Quest for Najib’s pardon and court move by Zahid raise questions about PM Anwar’s leadership

(The Straits Times) – Umno’s move to ask the Malaysian King to consider a royal pardon for former premier Najib Razak has raised questions about Prime Minister Anwar Ibrahim’s stance in handling political manoeuvres by his political ally.

The controversy over the pardon request was followed quickly by another hot potato.

This involved Umno president Zahid Hamidi, who is also Deputy Prime Minister, getting his High Court trial postponed on Monday by four months after he asked the Attorney-General’s Chambers to drop 47 graft charges against him based on “new facts and evidence”.

The Umno-led Barisan Nasional (BN) is a crucial ally in Datuk Seri Anwar’s unity government, with 30 seats in Parliament. Malaysia’s five-month old government led by Mr Anwar’s Pakatan Harapan (PH) coalition is likely to collapse should BN withdraw its support.

Najib has served eight months of a 12-year jail term for graft after exhausting his legal appeals against conviction in a case linked to state fund 1Malaysia Development Berhad (1MDB).

PM Anwar has said that he will be a member of the Pardons Board panel that will decide on Umno’s request. The recommendations of the panel would be passed on to the King for his consideration.

But Mr Anwar said the decision to grant a pardon to Najib would be up to Malaysia’s titular head of state, Sultan Abdullah Ahmad Shah, and not the board.

“I will be part of the process, and on the matters of the awarding of honorific titles and pardons, that is the prerogative of the Yang di-Pertuan Agong (the King),” Mr Anwar said on Saturday.

Johor MP Hassan Abdul Karim, who is from Mr Anwar’s Parti Keadilan Rakyat (PKR), on Tuesday said the government’s good image has been shaken by the Najib and Zahid moves. He warned that voters will reject PH should even one of the appeals be approved.

“The political coalition of PH and Parti Keadilan Rakyat will be rejected by the people in the next six state elections,” Mr Hassan said. “Following that, PH and PKR will be rejected by the people in the next general election. He was referring to state polls in six states that must be held by August this year.

Asian Studies Professor James Chin from the University of Tasmania commented wryly: “Hari Raya is coming up and it’s the time people ask for forgiveness. But the funny thing is, it’s difficult to ask for forgiveness because Najib has always said he’s not involved.”

Amid tensions raised by the request for Najib’s pardon, a senior member of Mr Anwar’s PH coalition has made clear that it is Umno, and not the PH-led government, that is making the amnesty appeal.

“The Cabinet never discussed this (pardon) and Cabinet ministers from Umno had not raised the issue,” said Transport Minister Anthony Loke, secretary-general of the Democratic Action Party which has the most number of seats in Parliament among the three PH parties.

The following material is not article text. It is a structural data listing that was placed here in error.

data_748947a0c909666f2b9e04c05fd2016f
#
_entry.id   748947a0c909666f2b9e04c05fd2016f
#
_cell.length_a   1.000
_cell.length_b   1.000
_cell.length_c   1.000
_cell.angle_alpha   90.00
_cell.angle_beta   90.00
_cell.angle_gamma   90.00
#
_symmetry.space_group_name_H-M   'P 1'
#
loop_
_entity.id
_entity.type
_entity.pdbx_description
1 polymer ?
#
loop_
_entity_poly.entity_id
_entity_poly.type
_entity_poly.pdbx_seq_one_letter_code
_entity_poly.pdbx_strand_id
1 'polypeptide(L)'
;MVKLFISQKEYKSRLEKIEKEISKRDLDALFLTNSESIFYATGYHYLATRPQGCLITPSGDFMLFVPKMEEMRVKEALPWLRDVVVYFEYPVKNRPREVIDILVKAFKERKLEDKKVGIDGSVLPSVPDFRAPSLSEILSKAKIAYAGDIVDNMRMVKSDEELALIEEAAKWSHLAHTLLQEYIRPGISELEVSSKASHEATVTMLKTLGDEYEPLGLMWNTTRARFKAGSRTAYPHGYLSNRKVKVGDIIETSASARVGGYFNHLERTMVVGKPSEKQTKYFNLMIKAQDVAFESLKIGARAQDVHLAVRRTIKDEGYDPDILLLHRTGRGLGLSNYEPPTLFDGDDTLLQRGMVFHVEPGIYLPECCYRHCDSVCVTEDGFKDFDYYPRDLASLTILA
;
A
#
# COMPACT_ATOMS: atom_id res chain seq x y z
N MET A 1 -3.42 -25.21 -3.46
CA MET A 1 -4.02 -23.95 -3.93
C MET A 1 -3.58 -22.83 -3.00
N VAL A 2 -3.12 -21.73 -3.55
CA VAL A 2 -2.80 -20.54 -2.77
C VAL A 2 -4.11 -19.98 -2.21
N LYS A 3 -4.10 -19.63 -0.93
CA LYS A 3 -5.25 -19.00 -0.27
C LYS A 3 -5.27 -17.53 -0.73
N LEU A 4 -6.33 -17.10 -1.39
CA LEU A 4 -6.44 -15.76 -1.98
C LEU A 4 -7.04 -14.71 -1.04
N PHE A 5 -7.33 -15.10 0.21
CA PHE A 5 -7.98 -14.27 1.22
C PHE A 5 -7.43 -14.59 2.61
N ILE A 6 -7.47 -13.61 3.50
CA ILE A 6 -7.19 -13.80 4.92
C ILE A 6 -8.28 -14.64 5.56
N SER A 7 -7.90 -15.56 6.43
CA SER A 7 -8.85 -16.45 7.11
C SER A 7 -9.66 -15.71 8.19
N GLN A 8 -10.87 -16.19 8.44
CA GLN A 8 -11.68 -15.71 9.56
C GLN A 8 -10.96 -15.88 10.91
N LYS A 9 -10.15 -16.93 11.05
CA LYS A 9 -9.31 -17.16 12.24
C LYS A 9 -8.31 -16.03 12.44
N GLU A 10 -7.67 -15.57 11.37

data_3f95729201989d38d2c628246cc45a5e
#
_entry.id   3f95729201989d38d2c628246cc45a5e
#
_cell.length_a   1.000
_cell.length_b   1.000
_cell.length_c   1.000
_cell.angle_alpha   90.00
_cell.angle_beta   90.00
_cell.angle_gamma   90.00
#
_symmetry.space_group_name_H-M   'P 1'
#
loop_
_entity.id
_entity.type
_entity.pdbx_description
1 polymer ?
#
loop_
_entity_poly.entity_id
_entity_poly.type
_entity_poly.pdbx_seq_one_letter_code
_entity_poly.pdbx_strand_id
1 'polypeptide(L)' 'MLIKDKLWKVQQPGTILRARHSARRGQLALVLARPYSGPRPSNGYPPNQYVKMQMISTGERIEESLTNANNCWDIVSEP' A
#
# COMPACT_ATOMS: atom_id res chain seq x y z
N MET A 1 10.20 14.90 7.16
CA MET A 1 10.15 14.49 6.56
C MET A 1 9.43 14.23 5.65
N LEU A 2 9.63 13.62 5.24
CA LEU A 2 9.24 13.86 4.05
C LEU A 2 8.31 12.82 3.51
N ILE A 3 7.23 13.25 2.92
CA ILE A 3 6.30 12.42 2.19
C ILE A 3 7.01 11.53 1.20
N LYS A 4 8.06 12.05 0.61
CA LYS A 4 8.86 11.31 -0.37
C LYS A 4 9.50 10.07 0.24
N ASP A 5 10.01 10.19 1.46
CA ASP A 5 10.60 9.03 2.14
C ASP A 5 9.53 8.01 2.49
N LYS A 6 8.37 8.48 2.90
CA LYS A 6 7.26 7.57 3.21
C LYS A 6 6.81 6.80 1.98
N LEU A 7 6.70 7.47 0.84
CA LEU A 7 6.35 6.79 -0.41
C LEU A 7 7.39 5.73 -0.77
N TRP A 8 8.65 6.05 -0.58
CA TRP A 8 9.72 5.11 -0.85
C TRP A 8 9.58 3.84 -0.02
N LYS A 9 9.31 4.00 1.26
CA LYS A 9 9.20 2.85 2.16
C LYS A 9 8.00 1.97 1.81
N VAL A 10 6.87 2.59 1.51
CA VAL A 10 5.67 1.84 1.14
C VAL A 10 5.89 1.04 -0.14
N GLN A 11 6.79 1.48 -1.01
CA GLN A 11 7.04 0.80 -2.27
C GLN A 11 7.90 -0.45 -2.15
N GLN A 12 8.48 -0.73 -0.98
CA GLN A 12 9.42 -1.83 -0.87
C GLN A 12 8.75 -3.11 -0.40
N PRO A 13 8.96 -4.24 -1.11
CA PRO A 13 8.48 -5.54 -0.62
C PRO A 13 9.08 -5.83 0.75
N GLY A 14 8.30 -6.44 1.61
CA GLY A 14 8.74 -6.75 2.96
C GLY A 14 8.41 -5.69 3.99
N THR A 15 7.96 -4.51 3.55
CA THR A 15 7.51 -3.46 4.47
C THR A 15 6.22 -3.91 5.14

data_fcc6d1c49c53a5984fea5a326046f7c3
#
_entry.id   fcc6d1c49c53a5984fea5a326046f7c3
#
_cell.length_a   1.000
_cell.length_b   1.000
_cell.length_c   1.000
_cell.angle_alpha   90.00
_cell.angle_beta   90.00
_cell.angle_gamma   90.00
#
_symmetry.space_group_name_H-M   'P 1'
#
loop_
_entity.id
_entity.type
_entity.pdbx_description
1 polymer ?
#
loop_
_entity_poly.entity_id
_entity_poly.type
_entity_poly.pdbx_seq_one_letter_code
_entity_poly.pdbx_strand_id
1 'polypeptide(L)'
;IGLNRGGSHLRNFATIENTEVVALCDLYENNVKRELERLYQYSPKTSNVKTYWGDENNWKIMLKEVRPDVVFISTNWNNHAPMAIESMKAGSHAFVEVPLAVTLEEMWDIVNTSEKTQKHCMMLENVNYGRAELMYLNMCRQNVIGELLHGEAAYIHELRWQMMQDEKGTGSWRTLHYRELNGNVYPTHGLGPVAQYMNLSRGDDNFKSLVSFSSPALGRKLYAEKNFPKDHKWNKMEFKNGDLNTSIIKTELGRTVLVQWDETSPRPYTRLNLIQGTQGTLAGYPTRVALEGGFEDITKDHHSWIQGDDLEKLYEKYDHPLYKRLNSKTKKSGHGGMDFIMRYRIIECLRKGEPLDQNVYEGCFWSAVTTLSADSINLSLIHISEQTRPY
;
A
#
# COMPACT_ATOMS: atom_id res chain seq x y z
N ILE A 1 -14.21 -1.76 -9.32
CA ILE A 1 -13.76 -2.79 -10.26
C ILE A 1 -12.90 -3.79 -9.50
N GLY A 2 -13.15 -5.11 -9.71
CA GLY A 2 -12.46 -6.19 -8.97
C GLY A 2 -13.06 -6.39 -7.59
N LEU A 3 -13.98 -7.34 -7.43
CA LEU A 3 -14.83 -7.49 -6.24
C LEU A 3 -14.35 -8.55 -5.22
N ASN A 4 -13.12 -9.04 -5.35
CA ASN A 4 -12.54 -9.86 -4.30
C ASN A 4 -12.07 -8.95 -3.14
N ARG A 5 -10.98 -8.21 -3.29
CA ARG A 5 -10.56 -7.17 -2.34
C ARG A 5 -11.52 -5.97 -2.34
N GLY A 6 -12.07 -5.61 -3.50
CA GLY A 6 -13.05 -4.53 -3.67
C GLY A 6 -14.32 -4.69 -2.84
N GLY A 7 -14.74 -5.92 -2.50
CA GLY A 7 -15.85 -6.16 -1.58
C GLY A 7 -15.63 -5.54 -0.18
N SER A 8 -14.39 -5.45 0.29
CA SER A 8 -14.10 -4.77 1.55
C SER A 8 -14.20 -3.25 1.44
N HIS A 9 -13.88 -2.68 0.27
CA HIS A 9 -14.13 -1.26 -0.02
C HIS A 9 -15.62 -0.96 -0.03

“The issue of a pardon is not the government’s stand but that of Umno as a political party,” he said on Tuesday, when asked by reporters.

This followed remarks last week by Umno secretary-general Asyraf Wajdi Dusuki that its leadership council had unanimously agreed to seek an audience with Sultan Abdullah to present a memorandum urging him to pardon Najib.

Separately, at the continuation of his trial over his graft case on Monday, Umno chief Zahid controversially attained a four-month adjournment of proceedings, on the basis that the prosecution would need time to study new evidence his legal team had earlier presented Attorney-General Idrus Harun.

His lawyer had sent over 200 pages of documents to the A-G in January and February on Monday, seeking to have the charges against Datuk Seri Zahid for misappropriating RM31 million of funds from his foundation Yayasan Akalbudi (YAB) dropped.

The High Court agreed to the postponement of the trial, which is in its defence stage, after Deputy Public Prosecutor Abdul Malik Ayob said the prosecution was instructed by the A-G not to object to a postponement.

“PH’s political legitimacy was based on multiculturalism and rejection of corruption… So Najib’s pardon would severely demoralise the PH base from voting and electrify (opposition coalition) Perikatan Nasional’s base to win more swing Malay voters,” said Professor Wong Chin Huat, a political scientist at Sunway University.

“This would demoralise the whole country. Anwar can kiss goodbye to his reformist credentials if Najib walks free, whatever his storyline is.”

Regarding Najib’s request for a royal pardon, Prof Wong added: “Zahid can also expect the same if he is convicted later. This may also be used to send a message to the judges: Why send them to jail if they would be pardoned later? Why make enemies with politicians who may make a comeback? ‘So what if I am convicted, I would be pardoned later’.”